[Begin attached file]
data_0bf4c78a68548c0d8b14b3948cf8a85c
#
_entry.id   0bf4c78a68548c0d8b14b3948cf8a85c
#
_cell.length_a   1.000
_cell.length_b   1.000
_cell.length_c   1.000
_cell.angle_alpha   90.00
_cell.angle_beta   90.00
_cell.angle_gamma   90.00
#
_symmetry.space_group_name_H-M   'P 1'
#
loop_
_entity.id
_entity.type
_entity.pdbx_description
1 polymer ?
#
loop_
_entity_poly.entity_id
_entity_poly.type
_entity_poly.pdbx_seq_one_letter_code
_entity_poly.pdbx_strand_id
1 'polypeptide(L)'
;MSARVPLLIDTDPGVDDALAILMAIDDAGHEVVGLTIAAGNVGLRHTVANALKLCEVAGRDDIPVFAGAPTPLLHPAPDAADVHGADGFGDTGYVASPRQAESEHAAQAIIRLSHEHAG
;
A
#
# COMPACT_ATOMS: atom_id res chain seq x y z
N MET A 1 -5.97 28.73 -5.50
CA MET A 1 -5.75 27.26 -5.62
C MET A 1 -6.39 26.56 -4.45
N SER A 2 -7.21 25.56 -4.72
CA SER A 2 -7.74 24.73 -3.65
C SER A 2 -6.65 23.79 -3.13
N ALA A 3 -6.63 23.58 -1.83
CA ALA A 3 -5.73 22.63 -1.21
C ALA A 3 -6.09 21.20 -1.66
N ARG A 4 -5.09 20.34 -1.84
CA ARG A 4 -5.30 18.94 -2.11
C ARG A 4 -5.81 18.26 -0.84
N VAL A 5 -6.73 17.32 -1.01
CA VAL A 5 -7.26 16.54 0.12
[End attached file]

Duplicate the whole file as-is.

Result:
data_0bf4c78a68548c0d8b14b3948cf8a85c
#
_entry.id   0bf4c78a68548c0d8b14b3948cf8a85c
#
_cell.length_a   1.000
_cell.length_b   1.000
_cell.length_c   1.000
_cell.angle_alpha   90.00
_cell.angle_beta   90.00
_cell.angle_gamma   90.00
#
_symmetry.space_group_name_H-M   'P 1'
#
loop_
_entity.id
_entity.type
_entity.pdbx_description
1 polymer ?
#
loop_
_entity_poly.entity_id
_entity_poly.type
_entity_poly.pdbx_seq_one_letter_code
_entity_poly.pdbx_strand_id
1 'polypeptide(L)'
;MSARVPLLIDTDPGVDDALAILMAIDDAGHEVVGLTIAAGNVGLRHTVANALKLCEVAGRDDIPVFAGAPTPLLHPAPDAADVHGADGFGDTGYVASPRQAESEHAAQAIIRLSHEHAG
;
A
#
# COMPACT_ATOMS: atom_id res chain seq x y z
N MET A 1 -5.97 28.73 -5.50
CA MET A 1 -5.75 27.26 -5.62
C MET A 1 -6.39 26.56 -4.45
N SER A 2 -7.21 25.56 -4.72
CA SER A 2 -7.74 24.73 -3.65
C SER A 2 -6.65 23.79 -3.13
N ALA A 3 -6.63 23.58 -1.83
CA ALA A 3 -5.73 22.63 -1.21
C ALA A 3 -6.09 21.20 -1.66
N ARG A 4 -5.09 20.34 -1.84
CA ARG A 4 -5.30 18.94 -2.11
C ARG A 4 -5.81 18.26 -0.84
N VAL A 5 -6.73 17.32 -1.01
CA VAL A 5 -7.26 16.54 0.12